However, it’s a bit different for Chavez. This is just one person’s opinion and everyone knows the adage about opinions but it looks like Marvin is at his best as a flank midfielder on the right side. Being out wide simply allows him to make best use of his incredible pace and to also lay balls off. Simply put, if he’s not an adept finisher and he’s proven time and time again that he’s not, then why even play him at forward and run that risk? He is much better as a set-up man and maybe once Fabian Castillo returns from the Under-20 World Cup, he’ll return to forward while Chavez goes back to the flank. It’s tough to say what the first 11 will look like once reigning league MVP David Ferreira returns sometime in September, but Chavez will definitely be on the field somewhere, most likely on the right.

“Son of the Wind” Has a Few More Skills than Oduro

Nothing against Oduro but looking back, it looks like the best thing that could ever happen to him was leaving FCD. Maybe it was the fact that having three different coaches in his three seasons here filled his head with all sorts of different ideas. And maybe it was something as simple as he needed a fresh start somewhere. But Dom has done well since leaving Dallas and it’s good to see. That early stint with the Red Bulls didn’t seem to do him much good but spending a good part of two years in Houston under Dominic Kinnear obviously did. It’s a well-known fact how Dallas fans feel about the Dynamo gaffer but like him or not, he is a guy that helps many of his players realize their full potential.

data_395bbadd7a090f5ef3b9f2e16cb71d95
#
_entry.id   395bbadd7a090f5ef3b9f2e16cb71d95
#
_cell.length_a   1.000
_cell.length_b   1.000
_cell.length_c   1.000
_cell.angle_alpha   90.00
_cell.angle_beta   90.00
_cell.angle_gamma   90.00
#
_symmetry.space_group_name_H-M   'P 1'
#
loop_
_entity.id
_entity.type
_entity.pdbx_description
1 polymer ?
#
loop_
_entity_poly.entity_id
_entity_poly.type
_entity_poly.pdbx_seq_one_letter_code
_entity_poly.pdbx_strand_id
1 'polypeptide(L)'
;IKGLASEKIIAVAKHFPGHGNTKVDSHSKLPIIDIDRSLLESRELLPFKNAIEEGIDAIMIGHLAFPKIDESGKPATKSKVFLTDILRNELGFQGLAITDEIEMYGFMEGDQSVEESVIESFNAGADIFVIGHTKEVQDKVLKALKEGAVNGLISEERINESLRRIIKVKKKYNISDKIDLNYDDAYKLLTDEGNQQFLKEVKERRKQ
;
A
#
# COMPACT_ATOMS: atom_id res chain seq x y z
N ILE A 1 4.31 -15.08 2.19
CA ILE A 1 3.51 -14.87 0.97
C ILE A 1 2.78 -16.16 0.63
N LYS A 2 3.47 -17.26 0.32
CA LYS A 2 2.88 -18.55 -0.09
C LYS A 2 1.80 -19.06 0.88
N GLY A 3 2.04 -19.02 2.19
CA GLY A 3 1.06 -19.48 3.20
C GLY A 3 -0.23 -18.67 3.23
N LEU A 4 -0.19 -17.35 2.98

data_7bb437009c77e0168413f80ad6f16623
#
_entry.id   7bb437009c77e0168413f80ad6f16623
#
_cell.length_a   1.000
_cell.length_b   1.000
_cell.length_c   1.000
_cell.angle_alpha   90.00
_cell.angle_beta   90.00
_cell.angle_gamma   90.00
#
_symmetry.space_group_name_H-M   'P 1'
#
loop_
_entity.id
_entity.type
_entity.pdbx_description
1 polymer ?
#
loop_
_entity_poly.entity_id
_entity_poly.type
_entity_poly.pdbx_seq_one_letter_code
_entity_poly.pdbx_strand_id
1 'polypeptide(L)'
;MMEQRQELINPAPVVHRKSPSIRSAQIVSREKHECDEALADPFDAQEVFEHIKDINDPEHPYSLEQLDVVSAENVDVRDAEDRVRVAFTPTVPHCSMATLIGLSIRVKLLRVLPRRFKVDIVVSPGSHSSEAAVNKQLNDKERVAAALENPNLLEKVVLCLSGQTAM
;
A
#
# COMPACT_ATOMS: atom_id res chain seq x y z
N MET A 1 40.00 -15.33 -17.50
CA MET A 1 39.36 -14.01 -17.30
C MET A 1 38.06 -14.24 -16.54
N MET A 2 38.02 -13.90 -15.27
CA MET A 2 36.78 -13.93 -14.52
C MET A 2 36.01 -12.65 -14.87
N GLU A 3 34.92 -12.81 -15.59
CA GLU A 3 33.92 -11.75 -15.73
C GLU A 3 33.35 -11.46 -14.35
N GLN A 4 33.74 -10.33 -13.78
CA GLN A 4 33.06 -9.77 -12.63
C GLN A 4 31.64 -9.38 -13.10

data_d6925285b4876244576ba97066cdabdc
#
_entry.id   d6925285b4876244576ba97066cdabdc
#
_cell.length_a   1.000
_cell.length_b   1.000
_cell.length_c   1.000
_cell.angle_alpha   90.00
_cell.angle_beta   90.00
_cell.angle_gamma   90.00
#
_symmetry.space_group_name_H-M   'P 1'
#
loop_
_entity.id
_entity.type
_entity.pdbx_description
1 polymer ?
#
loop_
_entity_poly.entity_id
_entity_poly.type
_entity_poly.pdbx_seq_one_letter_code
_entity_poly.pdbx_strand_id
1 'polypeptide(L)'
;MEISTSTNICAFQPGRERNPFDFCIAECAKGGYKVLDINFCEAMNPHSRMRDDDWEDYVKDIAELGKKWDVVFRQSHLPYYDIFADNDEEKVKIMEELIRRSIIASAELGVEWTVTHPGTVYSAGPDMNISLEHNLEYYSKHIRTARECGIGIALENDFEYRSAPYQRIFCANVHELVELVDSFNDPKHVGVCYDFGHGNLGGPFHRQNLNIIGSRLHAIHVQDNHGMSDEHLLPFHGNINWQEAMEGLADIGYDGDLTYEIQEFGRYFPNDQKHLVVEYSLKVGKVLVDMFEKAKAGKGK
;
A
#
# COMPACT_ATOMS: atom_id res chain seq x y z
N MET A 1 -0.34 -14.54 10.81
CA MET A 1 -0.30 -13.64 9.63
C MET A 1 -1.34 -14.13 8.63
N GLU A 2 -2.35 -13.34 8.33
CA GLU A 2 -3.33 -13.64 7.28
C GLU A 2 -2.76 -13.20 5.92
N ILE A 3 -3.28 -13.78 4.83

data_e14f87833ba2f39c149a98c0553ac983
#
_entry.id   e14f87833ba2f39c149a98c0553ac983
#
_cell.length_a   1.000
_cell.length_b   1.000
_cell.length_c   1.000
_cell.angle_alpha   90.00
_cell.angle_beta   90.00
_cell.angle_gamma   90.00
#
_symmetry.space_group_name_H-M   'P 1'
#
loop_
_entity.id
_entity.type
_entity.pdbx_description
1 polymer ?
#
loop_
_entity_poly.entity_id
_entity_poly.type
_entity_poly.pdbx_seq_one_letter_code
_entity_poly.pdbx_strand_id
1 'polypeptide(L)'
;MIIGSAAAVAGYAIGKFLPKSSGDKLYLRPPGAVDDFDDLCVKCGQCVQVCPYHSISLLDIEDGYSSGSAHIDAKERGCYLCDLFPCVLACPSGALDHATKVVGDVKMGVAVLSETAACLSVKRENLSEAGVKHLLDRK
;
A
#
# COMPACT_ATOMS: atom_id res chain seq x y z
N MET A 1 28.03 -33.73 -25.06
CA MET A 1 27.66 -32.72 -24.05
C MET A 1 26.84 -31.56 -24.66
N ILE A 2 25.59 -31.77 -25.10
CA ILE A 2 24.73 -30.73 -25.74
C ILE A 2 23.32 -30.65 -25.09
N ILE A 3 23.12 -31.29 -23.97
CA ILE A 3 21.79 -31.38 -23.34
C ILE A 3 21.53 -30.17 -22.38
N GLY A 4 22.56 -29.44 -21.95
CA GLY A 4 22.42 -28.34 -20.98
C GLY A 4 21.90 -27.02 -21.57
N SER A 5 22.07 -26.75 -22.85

As for Chavez, he seems to have a few more skills than the venerable Mr. Oduro. On one hand, maybe that’s due to his wide array of experience in the beautiful game both from his native Honduras as well as at the international level. But he’s also the sort of player who fits well in Schellas’ system, something Oduro honestly never was, which is why he was traded in the first place. While his finishing is suspect, Marvin can still get up and down the flanks, deliver a killer cross and he’s also evolved into the solid two-way player that Hyndman expects everyone he starts to be.

We might be biased here, but it looks like Chavez brings more to the table than Oduro. Still it makes for an interesting debate, doesn’t it?